Interview Tips to Help You Stand Out
In today’s ultracompetitive job market, even getting an interview is a feat. Yet, according to an article in The Wall Street Journal, recruiters and hiring managers say many unemployed candidates blow the opportunity by appearing desperate or bitter about their situations—often without realizing it.
For example, recruiters have seen job candidates arrive up to an hour early for interviews. Other candidates have alluded to financial hardships while in the hot seat, and one person even distributed bound copies of documents describing projects he completed for past employers. All of these tactics, recruiters and hiring managers say, do more harm than good.
“People are becoming a lot more aggressive,” said Julie Loubaton, director of recruiting and talent management for the Atlanta-based Consolidated Container. “They often wind up hurting themselves.”
Here are a number of suggestions from recruiters and hiring managers to help job seekers stand out during interviews:
For starters, the article pointed out, you’ll need to leave your baggage and anxiety at the door. Wait until 10 minutes before your scheduled interview time to announce yourself. Arriving any sooner “shows that you’re not respectful of the time the hiring manager put aside for you,” Loubaton told the newspaper. “Companies really don’t want someone camped out in their lobby.”
Signal confidence by offering a firm handshake, added Wendy Alfus Rothman, president of Wenroth Consulting Inc., an executive coaching firm in New York. Focus your attention on the interviewer. Avoid looking around the room, tapping your fingers, or other nervous movements.
No matter how you’re feeling, keep your personal woes out of the interview process, asserts Alfus Rothman. Instead, always exude an upbeat attitude. For example, if you were laid off, instead of lamenting the situation, you might say the experience prompted you to assess your skills, and that’s what led you to here. “You want to demonstrate resilience in the face of unpredictable obstacles,” she said.
Meanwhile, show you’ve done your homework on the company by explaining how your background and track record relates to its current needs, added Deborah Marjus, founder of Columbus Advisors LLC, an executive-search firm in New York. This is particularly important if the firm is in a different industry than the one you worked in before. To stand out, you’ll need to look up more than just the basics of the company leadership and core businesses.
Also, be sure to show you’re a strong fit for the particular position you’re seeking, added Kathy Marsico, senior vice president of human resources at PDI Inc., a Saddle River, N.J. provider of sales and marketing services for pharmaceutical companies. Offer examples of past accomplishments – not just responsibilities you’ve held – and describe how they’re relevant to the opportunity.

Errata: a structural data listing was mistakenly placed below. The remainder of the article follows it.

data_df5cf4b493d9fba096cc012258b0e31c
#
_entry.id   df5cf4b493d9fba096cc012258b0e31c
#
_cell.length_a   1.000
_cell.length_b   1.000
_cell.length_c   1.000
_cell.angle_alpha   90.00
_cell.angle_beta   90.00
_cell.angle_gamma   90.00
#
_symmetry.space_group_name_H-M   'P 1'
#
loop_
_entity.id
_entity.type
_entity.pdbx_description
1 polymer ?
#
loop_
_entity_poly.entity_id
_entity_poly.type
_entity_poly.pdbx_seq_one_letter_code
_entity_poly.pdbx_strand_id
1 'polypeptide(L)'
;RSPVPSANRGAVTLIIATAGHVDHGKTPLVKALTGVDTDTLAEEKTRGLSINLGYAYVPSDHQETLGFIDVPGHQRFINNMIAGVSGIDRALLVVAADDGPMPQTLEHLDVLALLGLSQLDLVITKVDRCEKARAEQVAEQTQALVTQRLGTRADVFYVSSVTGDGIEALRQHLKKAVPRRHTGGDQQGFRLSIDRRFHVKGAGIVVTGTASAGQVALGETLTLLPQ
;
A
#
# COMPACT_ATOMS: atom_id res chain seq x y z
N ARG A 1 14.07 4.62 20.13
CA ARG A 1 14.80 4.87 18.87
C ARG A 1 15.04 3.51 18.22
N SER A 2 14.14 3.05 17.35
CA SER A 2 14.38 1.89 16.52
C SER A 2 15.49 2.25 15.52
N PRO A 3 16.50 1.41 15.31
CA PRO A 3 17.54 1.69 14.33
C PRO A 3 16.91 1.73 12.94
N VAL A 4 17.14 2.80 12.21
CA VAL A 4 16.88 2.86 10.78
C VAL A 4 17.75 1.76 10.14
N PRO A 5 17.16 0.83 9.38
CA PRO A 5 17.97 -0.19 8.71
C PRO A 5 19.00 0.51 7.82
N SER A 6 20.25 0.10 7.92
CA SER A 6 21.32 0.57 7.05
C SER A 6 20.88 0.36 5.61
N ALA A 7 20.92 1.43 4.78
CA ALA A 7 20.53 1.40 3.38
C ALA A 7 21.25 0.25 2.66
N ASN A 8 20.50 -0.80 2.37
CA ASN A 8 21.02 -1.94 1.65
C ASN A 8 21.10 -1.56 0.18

Be careful not to go too far, though, in your quest to stand out. For example, it may be tempting to offer to work temporarily for free or to take a lesser salary than what the job pays. But experts say such bold moves often backfire on candidates. “Employers want value,” said Lee Miller, author of “Get More Money on Your Next Job…In Any Economy.” “They don’t want cheap.”
Your best bet is to wait until you’re extended a job offer before talking pay. “In a recession, employers are going to be very price sensitive,” said Miller. “The salary you ask for may impact their decision to move forward.” Come prepared having researched the average pay range for a position in case you’re pressured to name your price,” he added.
You might say, for example, that money isn’t a primary concern for you and that you’re just looking for something fair, suggested Miller. You can try turning the tables by asking interviewers what the company has budgeted for the position. In some cases, you may be looking just for a job to get you through so you might consider a less-than-perfect fit.
After an interview, take caution with your follow-up. If you’re in the running for multiple jobs at once, make sure to address thank-yous to the right people, career experts advised in the article. Also look closely for spelling and grammatical errors. In a competitive job market, employers have the luxury of choice, and even a minor faux pas can hurt your chances.
If all has gone well, don’t stalk the interviewer. Wait at least a week before checking on your candidacy, added Jose Tamaz, managing partner at Ausrtin-Michael LP, an executive-search firm in Golden, Colo. Call recruiters only at their office, even if their business card lists a home or cell number. And leave a message if you get voice mail. These days, recruiters typically have a caller ID and can tell if you’ve tried reaching them multiple times without leaving a voicemail. “There’s a fine line between enthusiasm and over-enthusiasm,” he said.